Saturn's Rings May Disappear Within 100M Years

Pablo Tucker
December 20, 2018

Scientists have long discussed the possible origin of the Saturn ring system, which may have formed from shattered pieces of small moons, comets or asteroids.

The study published on Monday in the journal Icarus has shown that the iconic rings are being pulled into Saturn by gravity as a dusty rain of ice particles. Based on their findings, the scientists plotted different rates of loss of the rings, to estimate how long it would before they completely disappeared.

It is hard to imagine a solar system without Saturn's rings, but it turns out they are an ephemeral, if majestic, phenomenon.

According to James O'Donoghue of NASA, the amount of "ring rain" being drained could fill an Olympic-sized swimming pool in 30 minutes.

Leading up to the September 15, 2017 "Grand Finale" of NASA's Cassini spacecraft, when the mission team plunged the probe down into the planet's atmosphere, the spacecraft was sent on a trajectory to slip between the planet and its rings. They later react chemically with the electrically charged part of the ionosphere, Saturn's upper atmosphere.

Scientists had previously found Saturn's rings were losing mass from data sent back from the Voyager 1 and 2 spacecraft.

The rings are depositing so much ice on to the planet that they will essentially destroy themselves. New research supports the idea that they formed later in the planet's existence and are unlikely to be more than 100 million years old.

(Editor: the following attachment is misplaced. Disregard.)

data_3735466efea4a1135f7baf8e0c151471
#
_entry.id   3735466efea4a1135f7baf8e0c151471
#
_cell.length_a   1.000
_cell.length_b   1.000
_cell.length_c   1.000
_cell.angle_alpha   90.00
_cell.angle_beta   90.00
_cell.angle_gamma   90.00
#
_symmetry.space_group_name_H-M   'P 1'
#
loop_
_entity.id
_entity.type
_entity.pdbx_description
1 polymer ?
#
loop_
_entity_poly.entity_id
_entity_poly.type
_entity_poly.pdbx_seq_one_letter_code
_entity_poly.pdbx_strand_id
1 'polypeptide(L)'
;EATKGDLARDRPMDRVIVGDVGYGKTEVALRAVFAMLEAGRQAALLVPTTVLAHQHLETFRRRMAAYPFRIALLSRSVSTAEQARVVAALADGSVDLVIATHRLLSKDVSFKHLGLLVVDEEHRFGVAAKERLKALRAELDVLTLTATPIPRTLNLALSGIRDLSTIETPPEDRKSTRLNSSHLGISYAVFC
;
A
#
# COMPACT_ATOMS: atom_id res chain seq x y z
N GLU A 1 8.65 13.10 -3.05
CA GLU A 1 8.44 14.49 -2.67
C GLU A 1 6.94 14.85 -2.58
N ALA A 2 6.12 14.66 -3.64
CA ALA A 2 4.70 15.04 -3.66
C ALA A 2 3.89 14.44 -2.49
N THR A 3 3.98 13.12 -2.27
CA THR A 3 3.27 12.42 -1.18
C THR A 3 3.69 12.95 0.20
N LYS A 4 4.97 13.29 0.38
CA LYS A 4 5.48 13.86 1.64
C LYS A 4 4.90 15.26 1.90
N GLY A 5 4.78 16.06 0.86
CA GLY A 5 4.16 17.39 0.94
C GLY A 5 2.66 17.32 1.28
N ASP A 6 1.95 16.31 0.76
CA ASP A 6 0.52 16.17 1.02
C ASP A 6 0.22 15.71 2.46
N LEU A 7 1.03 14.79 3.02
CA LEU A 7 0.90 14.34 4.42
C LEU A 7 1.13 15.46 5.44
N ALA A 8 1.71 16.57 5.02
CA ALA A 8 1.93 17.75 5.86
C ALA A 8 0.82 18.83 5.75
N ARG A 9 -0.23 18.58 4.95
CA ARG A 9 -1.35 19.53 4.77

The research has also provided evidence to solve another mystery: when and how Saturn's rings appeared. "Maybe we're just in that interesting, lucky period where we get to see Saturn's rings to the level that we see them". "However, if rings are temporary, perhaps we just missed out on seeing giant ring systems of Jupiter, Uranus and Neptune, which have only thin ringlets today", said O'Donoghue.

"I don't think it's unreasonable, with all these numbers being so high, that we have to seriously consider that the rings won't be around forever", he said. Saturn's rings are in the middle of their lifespan.

There are still some unanswered questions in the case of the disappearing rings.

Researchers determined that complex organic compounds are raining a chemical cocktail of dust grains from the closest ring, D ring, into the upper atmosphere.

Saturn has been observed by a team at NASA who have been using the Keck Observatory near the summit of Mauna Kea in the US state of Hawaii. Solar radiation and clouds of plasma from space rock impacts continuously bombard the water ice and other particles that make up the rings. "That wasn't a complete surprise", said Connerney. Pandora, which is about (52 miles, 84 kilometers) wide, was on the opposite side of the rings from Cassini and Enceladus when the image was taken. The spacecraft detected ring rain not only where the Keck study did, but at the equator too. As the planet progresses in its 29.4-year orbit, the rings are exposed to the Sun to varying degrees.

The research was funded by NASA and the NASA Postdoctoral Program at NASA Goddard, administered by the Universities Space Research Association. The authors wish to recognize the significant cultural role and reverence that the summit of Mauna Kea has within the indigenous Hawaiian community; they are fortunate to have the opportunity to conduct observations from this mountain.

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